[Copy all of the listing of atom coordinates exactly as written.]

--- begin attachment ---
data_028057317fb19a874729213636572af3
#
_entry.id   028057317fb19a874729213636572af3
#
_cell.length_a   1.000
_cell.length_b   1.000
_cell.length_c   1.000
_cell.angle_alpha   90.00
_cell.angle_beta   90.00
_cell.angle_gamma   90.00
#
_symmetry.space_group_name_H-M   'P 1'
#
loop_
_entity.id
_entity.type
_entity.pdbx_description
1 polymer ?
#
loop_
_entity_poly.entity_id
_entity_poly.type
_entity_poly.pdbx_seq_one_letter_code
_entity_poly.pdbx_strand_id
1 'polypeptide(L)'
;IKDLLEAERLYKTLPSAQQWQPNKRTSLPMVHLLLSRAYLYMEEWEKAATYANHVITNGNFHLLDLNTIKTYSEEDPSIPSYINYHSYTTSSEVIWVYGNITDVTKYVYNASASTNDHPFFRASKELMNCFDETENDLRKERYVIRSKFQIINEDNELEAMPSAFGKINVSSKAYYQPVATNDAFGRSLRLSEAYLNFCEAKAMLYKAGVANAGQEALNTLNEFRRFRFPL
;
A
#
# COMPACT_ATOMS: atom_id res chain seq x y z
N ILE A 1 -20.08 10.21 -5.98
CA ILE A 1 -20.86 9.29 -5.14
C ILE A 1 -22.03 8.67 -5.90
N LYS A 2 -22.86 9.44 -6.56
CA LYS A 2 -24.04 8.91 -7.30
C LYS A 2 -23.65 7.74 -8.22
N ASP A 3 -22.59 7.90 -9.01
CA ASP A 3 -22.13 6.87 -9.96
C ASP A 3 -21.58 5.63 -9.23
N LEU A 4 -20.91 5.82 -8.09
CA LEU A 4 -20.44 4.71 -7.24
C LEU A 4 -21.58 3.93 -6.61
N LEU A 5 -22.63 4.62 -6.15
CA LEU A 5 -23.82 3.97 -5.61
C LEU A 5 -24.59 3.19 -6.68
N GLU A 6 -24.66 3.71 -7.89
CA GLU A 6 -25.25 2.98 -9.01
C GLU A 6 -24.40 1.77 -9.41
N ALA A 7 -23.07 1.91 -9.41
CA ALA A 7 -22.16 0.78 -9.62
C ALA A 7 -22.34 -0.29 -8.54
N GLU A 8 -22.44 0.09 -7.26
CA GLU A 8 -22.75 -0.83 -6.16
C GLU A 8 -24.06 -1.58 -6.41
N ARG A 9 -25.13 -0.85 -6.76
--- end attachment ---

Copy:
data_028057317fb19a874729213636572af3
#
_entry.id   028057317fb19a874729213636572af3
#
_cell.length_a   1.000
_cell.length_b   1.000
_cell.length_c   1.000
_cell.angle_alpha   90.00
_cell.angle_beta   90.00
_cell.angle_gamma   90.00
#
_symmetry.space_group_name_H-M   'P 1'
#
loop_
_entity.id
_entity.type
_entity.pdbx_description
1 polymer ?
#
loop_
_entity_poly.entity_id
_entity_poly.type
_entity_poly.pdbx_seq_one_letter_code
_entity_poly.pdbx_strand_id
1 'polypeptide(L)'
;IKDLLEAERLYKTLPSAQQWQPNKRTSLPMVHLLLSRAYLYMEEWEKAATYANHVITNGNFHLLDLNTIKTYSEEDPSIPSYINYHSYTTSSEVIWVYGNITDVTKYVYNASASTNDHPFFRASKELMNCFDETENDLRKERYVIRSKFQIINEDNELEAMPSAFGKINVSSKAYYQPVATNDAFGRSLRLSEAYLNFCEAKAMLYKAGVANAGQEALNTLNEFRRFRFPL
;
A
#
# COMPACT_ATOMS: atom_id res chain seq x y z
N ILE A 1 -20.08 10.21 -5.98
CA ILE A 1 -20.86 9.29 -5.14
C ILE A 1 -22.03 8.67 -5.90
N LYS A 2 -22.86 9.44 -6.56
CA LYS A 2 -24.04 8.91 -7.30
C LYS A 2 -23.65 7.74 -8.22
N ASP A 3 -22.59 7.90 -9.01
CA ASP A 3 -22.13 6.87 -9.96
C ASP A 3 -21.58 5.63 -9.23
N LEU A 4 -20.91 5.82 -8.09
CA LEU A 4 -20.44 4.71 -7.24
C LEU A 4 -21.58 3.93 -6.61
N LEU A 5 -22.63 4.62 -6.15
CA LEU A 5 -23.82 3.97 -5.61
C LEU A 5 -24.59 3.19 -6.68
N GLU A 6 -24.66 3.71 -7.89
CA GLU A 6 -25.25 2.98 -9.01
C GLU A 6 -24.40 1.77 -9.41
N ALA A 7 -23.07 1.91 -9.41
CA ALA A 7 -22.16 0.78 -9.62
C ALA A 7 -22.34 -0.29 -8.54
N GLU A 8 -22.44 0.09 -7.26
CA GLU A 8 -22.75 -0.83 -6.16
C GLU A 8 -24.06 -1.58 -6.41
N ARG A 9 -25.13 -0.85 -6.76